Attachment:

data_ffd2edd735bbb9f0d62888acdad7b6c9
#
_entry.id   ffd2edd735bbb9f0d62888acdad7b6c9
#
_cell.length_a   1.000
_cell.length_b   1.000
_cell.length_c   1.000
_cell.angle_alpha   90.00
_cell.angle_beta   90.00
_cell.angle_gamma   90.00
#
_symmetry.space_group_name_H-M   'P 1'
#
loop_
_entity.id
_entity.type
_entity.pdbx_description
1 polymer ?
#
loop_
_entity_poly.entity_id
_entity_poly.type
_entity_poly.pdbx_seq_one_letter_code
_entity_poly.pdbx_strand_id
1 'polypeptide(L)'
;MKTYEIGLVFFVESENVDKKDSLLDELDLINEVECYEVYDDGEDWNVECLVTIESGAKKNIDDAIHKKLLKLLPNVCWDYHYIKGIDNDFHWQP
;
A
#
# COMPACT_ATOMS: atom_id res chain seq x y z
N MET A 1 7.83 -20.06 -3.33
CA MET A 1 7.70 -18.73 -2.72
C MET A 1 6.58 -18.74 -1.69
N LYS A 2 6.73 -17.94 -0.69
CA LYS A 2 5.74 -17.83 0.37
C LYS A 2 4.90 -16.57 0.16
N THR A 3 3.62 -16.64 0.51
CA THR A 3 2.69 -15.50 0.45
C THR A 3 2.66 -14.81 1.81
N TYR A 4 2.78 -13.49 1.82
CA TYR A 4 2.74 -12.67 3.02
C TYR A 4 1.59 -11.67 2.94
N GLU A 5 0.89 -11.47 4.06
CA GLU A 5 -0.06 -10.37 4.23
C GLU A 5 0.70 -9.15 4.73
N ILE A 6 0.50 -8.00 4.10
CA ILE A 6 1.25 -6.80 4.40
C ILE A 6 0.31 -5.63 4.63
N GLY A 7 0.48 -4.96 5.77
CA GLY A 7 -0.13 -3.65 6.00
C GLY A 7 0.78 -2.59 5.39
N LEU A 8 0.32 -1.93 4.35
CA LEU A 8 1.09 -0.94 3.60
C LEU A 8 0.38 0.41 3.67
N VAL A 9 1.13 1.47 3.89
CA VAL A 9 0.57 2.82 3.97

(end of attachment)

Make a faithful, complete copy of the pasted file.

data_ffd2edd735bbb9f0d62888acdad7b6c9
#
_entry.id   ffd2edd735bbb9f0d62888acdad7b6c9
#
_cell.length_a   1.000
_cell.length_b   1.000
_cell.length_c   1.000
_cell.angle_alpha   90.00
_cell.angle_beta   90.00
_cell.angle_gamma   90.00
#
_symmetry.space_group_name_H-M   'P 1'
#
loop_
_entity.id
_entity.type
_entity.pdbx_description
1 polymer ?
#
loop_
_entity_poly.entity_id
_entity_poly.type
_entity_poly.pdbx_seq_one_letter_code
_entity_poly.pdbx_strand_id
1 'polypeptide(L)'
;MKTYEIGLVFFVESENVDKKDSLLDELDLINEVECYEVYDDGEDWNVECLVTIESGAKKNIDDAIHKKLLKLLPNVCWDYHYIKGIDNDFHWQP
;
A
#
# COMPACT_ATOMS: atom_id res chain seq x y z
N MET A 1 7.83 -20.06 -3.33
CA MET A 1 7.70 -18.73 -2.72
C MET A 1 6.58 -18.74 -1.69
N LYS A 2 6.73 -17.94 -0.69
CA LYS A 2 5.74 -17.83 0.37
C LYS A 2 4.90 -16.57 0.16
N THR A 3 3.62 -16.64 0.51
CA THR A 3 2.69 -15.50 0.45
C THR A 3 2.66 -14.81 1.81
N TYR A 4 2.78 -13.49 1.82
CA TYR A 4 2.74 -12.67 3.02
C TYR A 4 1.59 -11.67 2.94
N GLU A 5 0.89 -11.47 4.06
CA GLU A 5 -0.06 -10.37 4.23
C GLU A 5 0.70 -9.15 4.73
N ILE A 6 0.50 -8.00 4.10
CA ILE A 6 1.25 -6.80 4.40
C ILE A 6 0.31 -5.63 4.63
N GLY A 7 0.48 -4.96 5.77
CA GLY A 7 -0.13 -3.65 6.00
C GLY A 7 0.78 -2.59 5.39
N LEU A 8 0.32 -1.93 4.35
CA LEU A 8 1.09 -0.94 3.60
C LEU A 8 0.38 0.41 3.67
N VAL A 9 1.13 1.47 3.89
CA VAL A 9 0.57 2.82 3.97